19. Often it's the smaller changes that can make a big improvement in the day to day use of your community. We have made quite a few updates that will make your community flow better for you and your members. Update files in Pages Media Manager Previously when you wanted to update a file in the Pages Media Manager you actually had to upload a new file and then change the references to that file to the new one. This was obviously not so great. When you select a file there is now a replace option. We're not sure why we didn't do this earlier but as they say: better late than never! Tag Input when Optional On communities with tagging enabled, we have often noticed that people tend to feel the need to tag everything even when it's not really necessary. If your site is about cars you don't really need everything people post to be tagged "car" as that's sort of obvious. So to make it a bit clearer that tags are not required we have hidden the input field behind a Choose link so people have to actively choose to tag if they really think it's necessary. We hope this cuts down on tag noise. If tagging is required then the normal input box will always show. Google Invisible reCAPTCHA The new Google Invisible reCAPTCHA allows you to prevent bot registrations without the need for all users to fill out the normal captcha process. As often as possible your members will never notice there is even a captcha happening on the page. It's another way to make the flow from guest to member easier. Whitelist for Spam Service The spam defense service Invision Community provides works very well at combatting spam signups automatically. The issue is sometimes it works too well! Let's say you are at work and all your colleagues share the same public IP. You are excited about your new community (of course you are) and your whole office tries to register at once. Our spam service would probably see your office IP as suspicious with that sudden influx of traffic and may even block it. The new whitelist tool allows you to specify IPs and email addresses to always allow on your community regardless of what score our spam defense gives it. Reply as Hidden Sometimes it would be nice if your moderators could reply to an item with a hidden reply. You might want to leave a note for other moderators or perhaps you have a database and want some replies public and some private. If you have permission you will now see a hide toggle when replying. This works in all apps anywhere you can reply to a content item and have hide permission. Exclude Groups in Leaderboard You can now exclude certain groups from being ranked in the Leaderboard. This is very useful if your staff or RSS bot tend to get all the reputation points. By excluding those groups you can focus on your actual member participation which is a better reward to encourage engagement. On a personal note this will make me very sad as I usually win reputation counts on our site. But, being such a great person, I am willing to make this sacrifice for you. Complete Your Profile Order The Complete Your Profile feature introduced in version 4.2 has been a great success for clients. We have heard many reports of increased engagement as the system can walk people through the sign up process. Not having a big, scary registration form is always a huge plus. For 4.3 we added the new ability to change the order of completion for your members. This will allow you to stress the items you really want them to complete first and move your less important profile options later in the steps. Mapbox Support Mapping has been a feature of Invision Community for quite some time but up until now has been limited to Google Maps integration. For 4.3 we have added support for Mapbox which is based on OpenStreetMap data. The maps are beautifully designed and bring greater flexibility with an alternative look. The groundwork is now laid for some exciting new features still to come! Some of our existing customers also found Google policies and pricing structure incompatible with their own internal policies which this addition addresses.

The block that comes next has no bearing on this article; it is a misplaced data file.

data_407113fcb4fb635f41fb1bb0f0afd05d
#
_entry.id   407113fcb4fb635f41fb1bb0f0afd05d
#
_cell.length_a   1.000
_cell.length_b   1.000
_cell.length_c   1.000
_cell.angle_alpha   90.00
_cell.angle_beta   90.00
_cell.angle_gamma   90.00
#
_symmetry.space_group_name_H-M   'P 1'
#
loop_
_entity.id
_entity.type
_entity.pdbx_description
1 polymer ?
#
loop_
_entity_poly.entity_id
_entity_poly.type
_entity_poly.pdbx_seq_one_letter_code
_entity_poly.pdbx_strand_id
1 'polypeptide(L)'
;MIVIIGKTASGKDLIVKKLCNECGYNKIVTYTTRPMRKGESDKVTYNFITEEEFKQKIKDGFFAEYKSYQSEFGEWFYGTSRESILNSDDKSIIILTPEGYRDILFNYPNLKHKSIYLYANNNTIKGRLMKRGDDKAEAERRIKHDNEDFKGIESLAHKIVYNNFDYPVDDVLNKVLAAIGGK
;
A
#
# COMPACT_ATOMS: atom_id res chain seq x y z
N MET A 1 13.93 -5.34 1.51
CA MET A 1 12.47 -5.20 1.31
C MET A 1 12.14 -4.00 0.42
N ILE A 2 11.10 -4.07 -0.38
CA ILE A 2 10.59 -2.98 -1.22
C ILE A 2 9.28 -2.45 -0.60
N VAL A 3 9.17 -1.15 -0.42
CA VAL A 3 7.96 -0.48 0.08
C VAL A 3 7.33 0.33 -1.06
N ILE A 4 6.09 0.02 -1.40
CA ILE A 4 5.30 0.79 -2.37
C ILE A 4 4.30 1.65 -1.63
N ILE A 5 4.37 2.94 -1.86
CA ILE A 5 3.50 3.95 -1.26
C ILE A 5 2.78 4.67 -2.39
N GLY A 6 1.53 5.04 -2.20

20. Stripe is the most popular payment method in Commerce, allowing communities to take payments by card securely with easy setup. While there's no doubt that credit cards are still the most popular methods of making a payment, digital innovations such as Apple Pay and Bitcoin are increasing in popularity. For 4.3 we've deepened our integration to support some of their latest features. Apple Pay & Google Pay Apple Pay allows users to pay quickly with their iPhone, iPad or Mac (with Safari and either a paired iPhone or using the MacBook Pro with Touch ID) using the card details stored on the device, authenticated with Touch ID or Face ID. Apple Pay Google Chrome (on desktop or Android devices) supports a similar feature allowing users to pay with card details stored in their Google account with Google Pay, or stored in Chrome itself. Paying with card details stored in Google Chrome Both of these features are now supported through Stripe in Invision Community 4.3. Setup is simple - for Apple Pay you simply need to verify that you own your domain by uploading a file you obtain from the Stripe dashboard, and nothing special is needed for Google Pay - and then create the payment method in the AdminCP. Stripe does not charge any additional fees for either option. Commerce will automatically hide the option if the user's device does not support either method. Bitcoin Bitcoin support is also now available. If enabled, after the user chooses the Bitcoin option, the amount to pay is automatically converted into BTC and the user is shown an address to send bitcoins to: Bitcoin Payment Screen After the payment is received, the user will automatically receive an email confirmation. 3D Secure Also known as Verified by Visa, Mastercard SecureCode, and other brand names, 3D Secure is a system that is used to verify a customer's identity before purchase is completed and transfers the fraud loss liability from the merchant to the cardholder bank in case of fraudulent disputes. After the user has entered their card details, they are redirected to their bank's website and asked to provide additional verification. Our integration with Stripe in 4.3 now supports this process. A new setting allows you to choose if you want to use 3D Secure just for cards which require it (i.e. cards which would decline the payment if 3D Secure is not completed) or for all cards which optionally support it as well. Amex Express Checkout American Express cardholders can use Amex Express checkout to pay by using their American Express login rather than providing their card information. This is also now supported through Stripe in 4.3. Amex Express Checkout Alipay, Bancontact, Giropay, iDEAL, SOFORT These are popular payment processors internationally (Alipay is popular in China, Bancontact in Belgium, Giropay in Germany, iDEAL in the Netherlands, and SOFORT in several European countries). The checkout experience is similar to PayPal with the user being redirected to the appropriate site, authenticating the payment, and then being redirected back. All of these are also now supported through Stripe in 4.3. Dispute/Chargeback Handling A dispute (also known as a chargeback) occurs when one a cardholder questions your payment with their card issuer, which causes the funds, plus a fee, to immediately be taken from your account until evidence is provided that the transaction was legitimate. Anyone operating an online store knows how frustrating this experience can be. In 4.3, we've made dealing with this situation a little easier. When a dispute is created, Commerce will now mark the transaction as disputed, which will immediately revoke any benefits from the purchase (for example, if it's for a subscription that moves them into a different group, they will be placed back into their original group; if it's a Downloads file, they won't be able to download it any more; if it's for a physical item that hasn't been shipped yet, the shipping order will be placed on hold). Disputed Transaction All transactions with currently open disputes can be accessed quickly from the transaction list. The transaction page will show you the status and reason for the dispute, and links to your Stripe dashboard where you can respond. When the dispute is resolved, the transaction screen will be updated, with either the transaction being marked as refunded if the dispute is lost, or going back to paid if the dispute is won and the funds returned to you. A dispute that was lost A dispute that was won Radar Radar is Stripe's suite of fraud detection tools using machine learning and customisable rules to help detect fraudulent transactions. Stripe will automatically blocks transactions is considers highest risk already. However, for "elevated" risk transactions, while Stripe would alert you of them so you could review them, Commerce would process the transaction normally. In 4.3, Commerce will place any transactions which Radar reports as having an "elevated" risk level on hold for manual review, so you can decide whether to approve or not before the funds have been captured. In addition, the transaction details screen for Stripe transactions now provides some additional information about Stripe's checks on the transaction, including the Radar risk level, if the CVC check passed, and if the billing address provided matches the card's billing address. If a fraudulent transaction does make it through, you will now have the option to indicate this when refunding the transaction to help Stripe's anti-fraud systems learn.